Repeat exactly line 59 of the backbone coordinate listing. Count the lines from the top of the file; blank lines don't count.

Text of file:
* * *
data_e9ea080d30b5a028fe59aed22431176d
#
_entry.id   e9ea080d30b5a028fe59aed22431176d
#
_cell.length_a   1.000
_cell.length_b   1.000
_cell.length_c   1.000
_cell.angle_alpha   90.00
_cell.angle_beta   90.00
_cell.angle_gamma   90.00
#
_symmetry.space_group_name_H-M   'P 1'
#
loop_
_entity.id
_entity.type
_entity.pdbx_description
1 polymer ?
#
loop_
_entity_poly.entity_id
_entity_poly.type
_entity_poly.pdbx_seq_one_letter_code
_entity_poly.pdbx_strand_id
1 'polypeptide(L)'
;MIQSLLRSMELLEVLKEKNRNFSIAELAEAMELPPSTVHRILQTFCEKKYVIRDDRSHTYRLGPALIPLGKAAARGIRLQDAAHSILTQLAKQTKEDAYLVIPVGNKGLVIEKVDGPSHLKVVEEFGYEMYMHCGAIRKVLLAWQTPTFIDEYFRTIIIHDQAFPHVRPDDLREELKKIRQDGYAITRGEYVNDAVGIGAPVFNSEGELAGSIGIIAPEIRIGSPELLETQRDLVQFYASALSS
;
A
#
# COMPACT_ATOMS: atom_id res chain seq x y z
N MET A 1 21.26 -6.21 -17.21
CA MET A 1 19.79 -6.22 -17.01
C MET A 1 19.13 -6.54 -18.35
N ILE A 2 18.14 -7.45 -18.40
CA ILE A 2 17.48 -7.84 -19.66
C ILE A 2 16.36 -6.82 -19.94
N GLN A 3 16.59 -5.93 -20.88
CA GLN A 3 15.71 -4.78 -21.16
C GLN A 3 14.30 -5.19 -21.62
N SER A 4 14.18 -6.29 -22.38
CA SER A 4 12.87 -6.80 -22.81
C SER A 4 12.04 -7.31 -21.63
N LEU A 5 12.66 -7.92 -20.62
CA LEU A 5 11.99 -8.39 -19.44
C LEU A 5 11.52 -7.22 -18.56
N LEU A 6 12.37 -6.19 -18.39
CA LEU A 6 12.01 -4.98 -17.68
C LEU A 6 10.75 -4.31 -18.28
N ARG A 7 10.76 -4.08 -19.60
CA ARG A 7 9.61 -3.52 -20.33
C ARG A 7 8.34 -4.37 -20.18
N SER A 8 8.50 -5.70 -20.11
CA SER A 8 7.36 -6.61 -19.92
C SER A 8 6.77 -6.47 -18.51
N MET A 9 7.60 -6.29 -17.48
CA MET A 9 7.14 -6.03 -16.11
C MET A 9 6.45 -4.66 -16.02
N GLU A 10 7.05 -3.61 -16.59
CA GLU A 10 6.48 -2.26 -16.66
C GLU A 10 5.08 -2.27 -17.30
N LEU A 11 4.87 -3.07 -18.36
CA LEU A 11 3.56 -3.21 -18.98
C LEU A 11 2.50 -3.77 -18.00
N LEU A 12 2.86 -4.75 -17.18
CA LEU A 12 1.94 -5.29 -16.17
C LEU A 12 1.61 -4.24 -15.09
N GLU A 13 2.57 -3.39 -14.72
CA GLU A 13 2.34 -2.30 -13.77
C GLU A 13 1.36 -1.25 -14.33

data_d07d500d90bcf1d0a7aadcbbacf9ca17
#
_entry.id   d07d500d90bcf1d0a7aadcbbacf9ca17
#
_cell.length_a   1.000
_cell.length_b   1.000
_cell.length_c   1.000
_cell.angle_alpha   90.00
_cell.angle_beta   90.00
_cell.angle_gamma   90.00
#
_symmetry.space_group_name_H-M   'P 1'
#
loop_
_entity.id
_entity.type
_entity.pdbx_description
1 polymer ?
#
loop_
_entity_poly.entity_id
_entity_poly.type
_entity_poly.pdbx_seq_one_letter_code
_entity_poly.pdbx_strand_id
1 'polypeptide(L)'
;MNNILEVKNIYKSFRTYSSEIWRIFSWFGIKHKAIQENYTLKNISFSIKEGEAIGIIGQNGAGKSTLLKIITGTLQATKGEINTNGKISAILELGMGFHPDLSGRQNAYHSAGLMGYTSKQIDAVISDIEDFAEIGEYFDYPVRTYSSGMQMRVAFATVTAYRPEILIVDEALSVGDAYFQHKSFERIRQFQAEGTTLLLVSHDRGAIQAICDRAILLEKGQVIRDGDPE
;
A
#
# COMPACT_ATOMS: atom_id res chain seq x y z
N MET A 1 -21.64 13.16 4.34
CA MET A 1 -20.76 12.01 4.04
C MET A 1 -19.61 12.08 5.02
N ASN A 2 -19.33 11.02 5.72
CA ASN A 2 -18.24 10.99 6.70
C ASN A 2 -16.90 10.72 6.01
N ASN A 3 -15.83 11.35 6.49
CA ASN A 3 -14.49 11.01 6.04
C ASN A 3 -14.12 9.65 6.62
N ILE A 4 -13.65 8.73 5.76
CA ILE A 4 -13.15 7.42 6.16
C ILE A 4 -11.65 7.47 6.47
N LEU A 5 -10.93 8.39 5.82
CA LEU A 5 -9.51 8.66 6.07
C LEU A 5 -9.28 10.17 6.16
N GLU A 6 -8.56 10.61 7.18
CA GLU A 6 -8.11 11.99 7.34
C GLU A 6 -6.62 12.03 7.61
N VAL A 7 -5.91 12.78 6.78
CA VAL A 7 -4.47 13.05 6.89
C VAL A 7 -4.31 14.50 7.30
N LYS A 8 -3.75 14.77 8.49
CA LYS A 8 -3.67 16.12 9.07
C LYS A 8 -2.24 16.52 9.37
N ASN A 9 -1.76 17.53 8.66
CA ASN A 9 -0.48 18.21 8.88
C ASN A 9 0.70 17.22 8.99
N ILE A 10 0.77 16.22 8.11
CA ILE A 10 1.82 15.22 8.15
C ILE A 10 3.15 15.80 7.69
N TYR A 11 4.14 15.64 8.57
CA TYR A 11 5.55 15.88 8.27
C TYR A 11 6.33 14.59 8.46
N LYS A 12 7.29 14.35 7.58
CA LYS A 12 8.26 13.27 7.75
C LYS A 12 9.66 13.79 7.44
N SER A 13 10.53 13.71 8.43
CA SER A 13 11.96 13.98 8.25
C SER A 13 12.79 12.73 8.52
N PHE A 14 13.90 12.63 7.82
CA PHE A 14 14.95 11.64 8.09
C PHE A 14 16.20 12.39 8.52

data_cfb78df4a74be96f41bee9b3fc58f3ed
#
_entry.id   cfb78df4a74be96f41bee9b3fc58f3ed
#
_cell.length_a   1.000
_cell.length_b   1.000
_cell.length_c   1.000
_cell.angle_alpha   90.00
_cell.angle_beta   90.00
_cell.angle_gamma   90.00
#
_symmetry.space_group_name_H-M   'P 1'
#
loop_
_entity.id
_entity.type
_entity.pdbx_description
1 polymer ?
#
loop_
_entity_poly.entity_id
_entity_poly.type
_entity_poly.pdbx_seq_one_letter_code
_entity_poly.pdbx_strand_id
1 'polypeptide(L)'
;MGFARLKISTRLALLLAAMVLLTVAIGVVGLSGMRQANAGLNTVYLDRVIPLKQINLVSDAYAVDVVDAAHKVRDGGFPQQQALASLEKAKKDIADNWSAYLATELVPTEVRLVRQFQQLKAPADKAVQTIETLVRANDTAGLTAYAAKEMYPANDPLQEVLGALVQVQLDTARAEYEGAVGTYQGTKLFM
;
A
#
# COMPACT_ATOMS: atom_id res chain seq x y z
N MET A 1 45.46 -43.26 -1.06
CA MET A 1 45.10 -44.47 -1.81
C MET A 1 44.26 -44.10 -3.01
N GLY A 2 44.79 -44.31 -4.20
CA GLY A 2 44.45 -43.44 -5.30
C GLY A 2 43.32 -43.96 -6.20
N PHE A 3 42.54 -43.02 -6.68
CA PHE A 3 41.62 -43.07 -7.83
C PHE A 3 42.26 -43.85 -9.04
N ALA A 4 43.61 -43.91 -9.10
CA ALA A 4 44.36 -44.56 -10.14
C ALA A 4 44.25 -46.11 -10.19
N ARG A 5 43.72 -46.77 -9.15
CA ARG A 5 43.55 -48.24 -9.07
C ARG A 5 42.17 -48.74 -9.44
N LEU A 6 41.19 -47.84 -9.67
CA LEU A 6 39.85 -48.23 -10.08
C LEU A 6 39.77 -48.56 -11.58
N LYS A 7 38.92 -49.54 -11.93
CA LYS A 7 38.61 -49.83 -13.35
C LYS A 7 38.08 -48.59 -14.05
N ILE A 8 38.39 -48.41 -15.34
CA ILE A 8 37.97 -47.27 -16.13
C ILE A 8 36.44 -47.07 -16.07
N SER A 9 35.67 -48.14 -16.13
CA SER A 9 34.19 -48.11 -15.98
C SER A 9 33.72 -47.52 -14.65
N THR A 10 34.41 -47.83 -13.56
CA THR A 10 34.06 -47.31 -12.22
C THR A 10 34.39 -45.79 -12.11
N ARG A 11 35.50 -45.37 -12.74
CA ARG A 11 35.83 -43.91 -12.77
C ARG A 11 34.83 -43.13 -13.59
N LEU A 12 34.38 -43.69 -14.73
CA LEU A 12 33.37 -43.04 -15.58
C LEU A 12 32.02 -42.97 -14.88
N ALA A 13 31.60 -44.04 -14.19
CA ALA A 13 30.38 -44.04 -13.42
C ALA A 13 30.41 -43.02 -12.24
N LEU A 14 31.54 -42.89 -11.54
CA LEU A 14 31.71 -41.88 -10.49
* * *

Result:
CA GLU A 10 6.48 -2.26 -16.66